PREPARING TO CREATE A SCULPTURE
Processing process of sculptures
In order to make polyester casting, you first need to have a main model in your hand. It may be a model you have printed on a 3D printer or it may be a figure you have made yourself from clay.
To get the mold for this model, you need to have some idea about the molding techniques, otherwise you may not be able to get your model out of the plaster mold properly.
In the image above, you see the clay model and the finished polyester model.
After the model is surrounded by cardboard, wood or a hard object, we pour the papier-mâché plaster, which we prepared according to the dimensions of the model, into the mold.
We wait 1-2 days for the plaster to set. Although there is no recipe, because room temperature, seasons affect the preparation of the polyester.
We mix it by adding Cobalt, MEK (Methyl Ethyl Ketone) and Talcum Powder into the polyester resin. The polyester will start to heat up after a while and will be prepared within 48 hours at the latest.
An expected view is a light gray appearance which is normal. After the sticky feeling on the model is gone we prime it with an air gun, if we do not apply this procedure it burns the polyester on synthetic paints and your effort will be wasted. The primer dries in 15-20 minutes and you can paint your model as you wish with acrylic paint.
I used Plaster Coating Technic ın this model which is the most complex and difficult one.Instead of Pouring on to mold you have to throw plaster through Clay model.Layer by Layer.
Confucius (/kənˈfjuːʃəs/ kən-FEW-shəs; Chinese: 孔夫子; pinyin: Kǒng Fūzǐ, “Master Kǒng”; or commonly 孔子; Kǒngzǐ; c. 551 – c. 479 BCE) was a Chinese philosopher and politician of the Spring and Autumn period who is traditionally considered the paragon of Chinese sages. Confucius’s teachings and philosophy underpin East Asian culture and society, remaining influential across China and East Asia to this day.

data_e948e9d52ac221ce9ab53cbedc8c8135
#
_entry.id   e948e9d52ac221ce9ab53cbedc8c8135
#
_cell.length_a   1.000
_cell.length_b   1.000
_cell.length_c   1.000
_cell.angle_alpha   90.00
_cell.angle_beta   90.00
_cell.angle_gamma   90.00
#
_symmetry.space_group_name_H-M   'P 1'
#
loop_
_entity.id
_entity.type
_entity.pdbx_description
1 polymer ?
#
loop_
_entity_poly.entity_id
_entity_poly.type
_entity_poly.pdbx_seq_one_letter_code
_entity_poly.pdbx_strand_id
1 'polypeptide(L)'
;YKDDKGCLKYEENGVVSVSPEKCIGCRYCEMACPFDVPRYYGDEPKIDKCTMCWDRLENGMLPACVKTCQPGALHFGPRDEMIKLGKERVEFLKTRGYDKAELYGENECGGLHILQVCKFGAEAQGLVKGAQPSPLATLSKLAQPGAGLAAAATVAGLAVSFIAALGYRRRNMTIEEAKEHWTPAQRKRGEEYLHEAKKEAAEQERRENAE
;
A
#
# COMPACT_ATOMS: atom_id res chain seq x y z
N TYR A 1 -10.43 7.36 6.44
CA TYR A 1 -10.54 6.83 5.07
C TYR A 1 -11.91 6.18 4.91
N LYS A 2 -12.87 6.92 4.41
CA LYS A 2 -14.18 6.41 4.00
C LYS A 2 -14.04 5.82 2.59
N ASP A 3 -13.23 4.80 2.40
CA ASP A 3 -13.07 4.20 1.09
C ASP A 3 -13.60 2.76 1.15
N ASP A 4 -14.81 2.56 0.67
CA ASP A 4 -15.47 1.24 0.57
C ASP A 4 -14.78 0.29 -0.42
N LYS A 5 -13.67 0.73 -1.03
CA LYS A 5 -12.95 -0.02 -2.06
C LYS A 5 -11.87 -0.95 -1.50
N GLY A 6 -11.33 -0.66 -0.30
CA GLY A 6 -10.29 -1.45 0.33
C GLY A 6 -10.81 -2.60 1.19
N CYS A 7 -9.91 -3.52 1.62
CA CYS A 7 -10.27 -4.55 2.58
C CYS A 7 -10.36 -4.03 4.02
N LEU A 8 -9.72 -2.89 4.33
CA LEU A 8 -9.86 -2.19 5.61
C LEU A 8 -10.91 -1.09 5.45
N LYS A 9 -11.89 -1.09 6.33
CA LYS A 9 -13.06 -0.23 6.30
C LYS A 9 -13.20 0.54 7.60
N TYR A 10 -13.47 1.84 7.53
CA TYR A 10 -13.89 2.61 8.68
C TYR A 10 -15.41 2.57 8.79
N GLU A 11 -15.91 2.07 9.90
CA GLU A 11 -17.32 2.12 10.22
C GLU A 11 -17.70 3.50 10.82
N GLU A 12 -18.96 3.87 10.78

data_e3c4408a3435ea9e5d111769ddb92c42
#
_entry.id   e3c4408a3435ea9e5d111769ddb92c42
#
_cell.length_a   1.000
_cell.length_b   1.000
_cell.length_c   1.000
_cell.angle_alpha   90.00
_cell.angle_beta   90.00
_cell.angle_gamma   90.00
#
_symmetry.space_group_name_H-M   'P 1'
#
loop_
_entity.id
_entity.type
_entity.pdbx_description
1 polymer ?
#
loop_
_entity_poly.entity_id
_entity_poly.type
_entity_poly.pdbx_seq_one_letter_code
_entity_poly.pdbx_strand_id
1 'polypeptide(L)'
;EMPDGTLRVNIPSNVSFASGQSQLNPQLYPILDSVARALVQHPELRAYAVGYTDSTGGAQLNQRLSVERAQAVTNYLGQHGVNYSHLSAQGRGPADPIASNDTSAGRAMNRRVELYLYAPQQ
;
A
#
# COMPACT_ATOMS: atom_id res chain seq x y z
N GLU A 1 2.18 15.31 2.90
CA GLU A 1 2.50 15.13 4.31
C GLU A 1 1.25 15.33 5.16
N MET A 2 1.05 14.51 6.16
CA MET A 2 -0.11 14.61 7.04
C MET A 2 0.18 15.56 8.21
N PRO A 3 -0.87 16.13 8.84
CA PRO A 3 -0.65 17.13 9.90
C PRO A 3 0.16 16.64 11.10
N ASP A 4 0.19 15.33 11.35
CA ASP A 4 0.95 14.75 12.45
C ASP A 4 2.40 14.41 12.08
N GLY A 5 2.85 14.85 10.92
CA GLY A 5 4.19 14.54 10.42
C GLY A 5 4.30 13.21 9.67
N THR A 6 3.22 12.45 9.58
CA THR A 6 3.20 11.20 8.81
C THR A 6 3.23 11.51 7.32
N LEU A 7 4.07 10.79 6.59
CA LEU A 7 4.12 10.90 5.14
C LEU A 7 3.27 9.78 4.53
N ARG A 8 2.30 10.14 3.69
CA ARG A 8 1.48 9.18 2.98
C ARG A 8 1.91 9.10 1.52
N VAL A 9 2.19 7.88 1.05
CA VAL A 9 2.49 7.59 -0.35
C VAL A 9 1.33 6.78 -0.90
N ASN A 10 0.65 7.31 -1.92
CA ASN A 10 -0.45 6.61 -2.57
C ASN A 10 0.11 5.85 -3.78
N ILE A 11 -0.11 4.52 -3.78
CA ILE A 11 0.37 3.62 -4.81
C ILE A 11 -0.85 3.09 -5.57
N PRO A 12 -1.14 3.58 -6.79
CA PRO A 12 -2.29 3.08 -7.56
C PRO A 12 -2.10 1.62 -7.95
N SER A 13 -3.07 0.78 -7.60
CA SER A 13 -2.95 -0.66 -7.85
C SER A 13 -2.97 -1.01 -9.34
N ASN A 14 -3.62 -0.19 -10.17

Confucius considered himself a transmitter for the values of earlier periods which he claimed had been abandoned in his time. His philosophical teachings, called Confucianism, emphasized personal and governmental morality, correctness of social relationships, justice, kindness, and sincerity. His followers competed with many other schools during the Hundred Schools of Thought era, only to be suppressed in favor of the Legalists during the Qin dynasty. Following the victory of Han over Chu after the collapse of Qin, Confucius’s thoughts received official sanction in the new government. During the Tang and Song dynasties, Confucianism developed into a system known in the West as Neo-Confucianism, and later as New Confucianism. Confucianism was part of the Chinese social fabric and way of life; to Confucians, everyday life was the arena of religion.
Confucius is traditionally credited with having authored or edited many of the Chinese classic texts, including all of the Five Classics, but modern scholars are cautious of attributing specific assertions to Confucius himself. Aphorisms concerning his teachings were compiled in the Analects, but only many years after his death.
Confucius’s principles have commonality with Chinese tradition and belief. With filial piety, he championed strong family loyalty, ancestor veneration, and respect of elders by their children and of husbands by their wives, recommending family as a basis for ideal government. He espoused the well-known principle “Do not do unto others what you do not want done to yourself”, the Golden Rule.